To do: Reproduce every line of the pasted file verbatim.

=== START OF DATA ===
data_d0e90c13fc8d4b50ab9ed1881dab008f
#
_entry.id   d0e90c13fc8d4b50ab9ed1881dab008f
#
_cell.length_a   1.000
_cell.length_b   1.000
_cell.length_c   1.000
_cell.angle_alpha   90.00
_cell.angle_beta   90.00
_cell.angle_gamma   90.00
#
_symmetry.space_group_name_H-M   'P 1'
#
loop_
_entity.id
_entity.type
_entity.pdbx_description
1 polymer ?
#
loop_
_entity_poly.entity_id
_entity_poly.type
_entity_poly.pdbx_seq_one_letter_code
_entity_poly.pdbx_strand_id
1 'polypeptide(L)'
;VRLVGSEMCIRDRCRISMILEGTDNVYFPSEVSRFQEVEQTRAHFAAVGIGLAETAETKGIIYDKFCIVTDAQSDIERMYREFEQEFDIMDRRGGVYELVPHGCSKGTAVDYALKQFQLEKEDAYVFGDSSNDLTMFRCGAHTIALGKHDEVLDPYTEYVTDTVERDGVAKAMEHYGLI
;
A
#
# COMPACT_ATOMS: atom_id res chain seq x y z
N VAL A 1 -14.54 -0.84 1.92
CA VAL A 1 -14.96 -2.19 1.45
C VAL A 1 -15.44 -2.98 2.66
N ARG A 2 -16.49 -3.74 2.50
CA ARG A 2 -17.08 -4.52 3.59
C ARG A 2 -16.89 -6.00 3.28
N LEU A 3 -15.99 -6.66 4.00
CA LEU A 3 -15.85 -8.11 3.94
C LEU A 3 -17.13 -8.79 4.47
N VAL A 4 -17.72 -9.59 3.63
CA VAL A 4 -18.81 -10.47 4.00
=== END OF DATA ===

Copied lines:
data_d0e90c13fc8d4b50ab9ed1881dab008f
#
_entry.id   d0e90c13fc8d4b50ab9ed1881dab008f
#
_cell.length_a   1.000
_cell.length_b   1.000
_cell.length_c   1.000
_cell.angle_alpha   90.00
_cell.angle_beta   90.00
_cell.angle_gamma   90.00
#
_symmetry.space_group_name_H-M   'P 1'
#
loop_
_entity.id
_entity.type
_entity.pdbx_description
1 polymer ?
#
loop_
_entity_poly.entity_id
_entity_poly.type
_entity_poly.pdbx_seq_one_letter_code
_entity_poly.pdbx_strand_id
1 'polypeptide(L)'
;VRLVGSEMCIRDRCRISMILEGTDNVYFPSEVSRFQEVEQTRAHFAAVGIGLAETAETKGIIYDKFCIVTDAQSDIERMYREFEQEFDIMDRRGGVYELVPHGCSKGTAVDYALKQFQLEKEDAYVFGDSSNDLTMFRCGAHTIALGKHDEVLDPYTEYVTDTVERDGVAKAMEHYGLI
;
A
#
# COMPACT_ATOMS: atom_id res chain seq x y z
N VAL A 1 -14.54 -0.84 1.92
CA VAL A 1 -14.96 -2.19 1.45
C VAL A 1 -15.44 -2.98 2.66
N ARG A 2 -16.49 -3.74 2.50
CA ARG A 2 -17.08 -4.52 3.59
C ARG A 2 -16.89 -6.00 3.28
N LEU A 3 -15.99 -6.66 4.00
CA LEU A 3 -15.85 -8.11 3.94
C LEU A 3 -17.13 -8.79 4.47
N VAL A 4 -17.72 -9.59 3.63
CA VAL A 4 -18.81 -10.47 4.00